Thai-China relations are in quiet but certain decline while US reaffirms its strategic and economic commitment to the kingdom
BANGKOK – When Thai Foreign Minister Don Pramudwinai returned one late April evening from a high-level meeting in Anhui, China, the top Thai envoy was greeted at Bangkok’s airport by an unexpected host: Beijing’s ambassador to Thailand Han Zhiqiang.
The diplomatic role reversal, where China’s envoy welcomed the kingdom’s foreign minister on Thai soil, sent what one Thai government insider saw as a clear and strong signal: That Beijing would be watching closely the Thai government’s next moves after Don’s discussions in China.
In Anhui, Chinese Foreign Minister Wang Yi pressed Don for faster progress on a long-slow-moving train project designed to link Thailand to China via Laos, where Beijing recently finished a high-speed line that without Thai connectivity represents a Belt and Road Initiative (BRI) white elephant dead-end in Southeast Asia, the insider said in recounting the talks.
Wang also discouraged Thailand from joining the US-sponsored Indo-Pacific Economic Framework, a then-inchoate trade initiative that has since been formally launched with 13 regional partners as an alternative to China-led pacts and schemes, according to the same Thai government source.
China made significant diplomatic, economic and security inroads into Thailand after military coup-makers led by soldier-cum-politician Prime Minister Prayut Chan-ocha toppled an elected government and installed a junta regime in 2014, a lurch from democracy that sent relations with long-time ally the United States into a tailspin.
Eight years on, though, China has clearly not received all that it has sought, and as Beijing transitions from less soft and more hard diplomacy under ambassador Han, the Thais are overtly looking back to the US – and its regional ally Japan – for new diplomatic balance and choice, according to multiple Thai officials who spoke to Asia Times on condition of anonymity.
The root of Thailand’s emerging disconnect with China is the unbuilt train, which has been on Bangkok’s drawing board for over a decade but beyond a few symbolic shovelfuls to please Beijing has made scant progress in actually connecting to the Lao border.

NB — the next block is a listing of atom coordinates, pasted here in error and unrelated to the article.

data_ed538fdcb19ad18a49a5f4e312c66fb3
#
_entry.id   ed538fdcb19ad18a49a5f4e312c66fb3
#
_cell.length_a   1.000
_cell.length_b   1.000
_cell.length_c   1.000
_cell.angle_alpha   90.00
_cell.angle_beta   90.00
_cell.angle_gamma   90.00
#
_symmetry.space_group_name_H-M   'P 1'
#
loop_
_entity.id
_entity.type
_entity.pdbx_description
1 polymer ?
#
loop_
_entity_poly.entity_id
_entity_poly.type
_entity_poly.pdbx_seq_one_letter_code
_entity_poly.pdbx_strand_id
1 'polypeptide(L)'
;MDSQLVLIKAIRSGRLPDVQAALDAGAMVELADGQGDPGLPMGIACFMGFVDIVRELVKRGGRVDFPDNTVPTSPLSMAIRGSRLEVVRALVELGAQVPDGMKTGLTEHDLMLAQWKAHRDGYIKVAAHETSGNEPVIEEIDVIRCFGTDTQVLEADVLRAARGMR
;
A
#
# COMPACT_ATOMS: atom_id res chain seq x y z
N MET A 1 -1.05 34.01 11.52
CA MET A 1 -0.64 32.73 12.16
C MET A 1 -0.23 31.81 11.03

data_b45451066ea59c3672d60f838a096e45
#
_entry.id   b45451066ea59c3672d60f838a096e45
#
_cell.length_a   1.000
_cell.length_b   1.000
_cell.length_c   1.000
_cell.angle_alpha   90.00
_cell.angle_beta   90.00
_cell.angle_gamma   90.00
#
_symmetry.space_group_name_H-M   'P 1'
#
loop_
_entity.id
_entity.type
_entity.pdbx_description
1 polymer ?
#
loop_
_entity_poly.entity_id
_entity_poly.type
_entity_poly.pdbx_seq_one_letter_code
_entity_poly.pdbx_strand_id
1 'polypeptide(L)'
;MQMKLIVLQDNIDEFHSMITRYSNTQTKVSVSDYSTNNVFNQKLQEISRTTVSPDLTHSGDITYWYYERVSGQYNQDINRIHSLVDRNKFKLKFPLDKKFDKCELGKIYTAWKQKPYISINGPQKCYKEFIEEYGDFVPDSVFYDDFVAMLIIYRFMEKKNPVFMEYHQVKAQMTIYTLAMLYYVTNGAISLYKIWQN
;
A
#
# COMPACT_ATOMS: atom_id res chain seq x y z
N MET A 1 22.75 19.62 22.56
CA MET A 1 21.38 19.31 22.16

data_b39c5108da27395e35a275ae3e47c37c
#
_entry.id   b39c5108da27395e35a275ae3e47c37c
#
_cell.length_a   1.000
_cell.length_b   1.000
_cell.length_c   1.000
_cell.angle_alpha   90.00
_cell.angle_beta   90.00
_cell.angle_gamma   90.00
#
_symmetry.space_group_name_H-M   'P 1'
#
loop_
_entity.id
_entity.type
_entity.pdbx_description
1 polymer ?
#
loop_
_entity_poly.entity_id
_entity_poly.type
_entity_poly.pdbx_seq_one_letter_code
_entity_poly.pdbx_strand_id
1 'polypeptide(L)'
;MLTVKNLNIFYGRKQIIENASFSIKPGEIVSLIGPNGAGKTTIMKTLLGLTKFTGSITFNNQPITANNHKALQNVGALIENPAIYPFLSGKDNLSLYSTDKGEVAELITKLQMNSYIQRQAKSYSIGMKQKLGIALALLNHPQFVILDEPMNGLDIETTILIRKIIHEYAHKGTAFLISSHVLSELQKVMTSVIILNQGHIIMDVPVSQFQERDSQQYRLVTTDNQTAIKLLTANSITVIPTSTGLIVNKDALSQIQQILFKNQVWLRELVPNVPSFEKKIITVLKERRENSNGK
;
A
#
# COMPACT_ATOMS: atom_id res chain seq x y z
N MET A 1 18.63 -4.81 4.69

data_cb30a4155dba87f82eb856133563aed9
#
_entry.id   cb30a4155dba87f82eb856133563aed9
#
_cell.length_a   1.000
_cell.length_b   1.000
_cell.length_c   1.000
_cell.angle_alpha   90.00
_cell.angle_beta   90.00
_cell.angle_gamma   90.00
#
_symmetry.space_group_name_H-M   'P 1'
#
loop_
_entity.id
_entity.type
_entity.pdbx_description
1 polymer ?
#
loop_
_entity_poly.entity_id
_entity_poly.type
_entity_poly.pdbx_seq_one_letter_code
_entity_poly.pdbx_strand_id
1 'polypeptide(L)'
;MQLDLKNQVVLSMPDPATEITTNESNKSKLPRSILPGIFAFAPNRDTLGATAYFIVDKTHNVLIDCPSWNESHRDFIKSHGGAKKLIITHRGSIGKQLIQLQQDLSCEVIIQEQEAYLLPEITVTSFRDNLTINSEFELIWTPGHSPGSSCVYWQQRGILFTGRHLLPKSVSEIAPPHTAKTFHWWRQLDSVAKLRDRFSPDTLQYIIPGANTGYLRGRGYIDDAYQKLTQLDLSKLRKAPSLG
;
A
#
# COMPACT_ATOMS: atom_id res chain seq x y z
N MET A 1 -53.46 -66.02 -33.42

Privately, Thai officials say they are concerned the BRI link would balloon the kingdom’s already high and rising trade deficit with China, which has surged by nearly 50% during the pandemic. The officials have also looked on warily as China has taken control of key strategic assets in Laos in debt-equity swap settlement of delinquent train loan payments.
But as Bangkok’s tarrying on the train is by now more clearly unstated policy than mere bureaucratic torpor, some observers, diplomats and officials perceive China’s slow but deliberate “encirclement” of the kingdom in an increasingly hard power play to get its way with the Thais.
Beijing’s pressure points on Thailand’s borders have proliferated as its regional influence has spread. These include not least the string of dams Beijing has built on the Mekong River, an upstream chokehold on water flows that Beijing often applies without forewarning to downstream Thailand, resulting variously in flooding and drought of riparian Thai populations.
Thailand’s National Security Council, meanwhile, has expressed private concerns to certain envoys who spoke to Asia Times about China’s building of physical infrastructure on the Mekong in Laos in the form of riverboat fueling stations, which the council believes Beijing is using as justification for boosting its security patrols closer and closer to Thailand’s river border.
Foreign gunboats are deeply emotive in Thailand, dating back to the colonial era when Britain and France used naval pressure to carve up kingdom lands. Perceptions that China is doing the same to press its wider demands are taking certain hold, seen in Bangkok’s strong resistance to China’s plan to blow up rocky Mekong rapids to allow larger vessels to travel the waterway.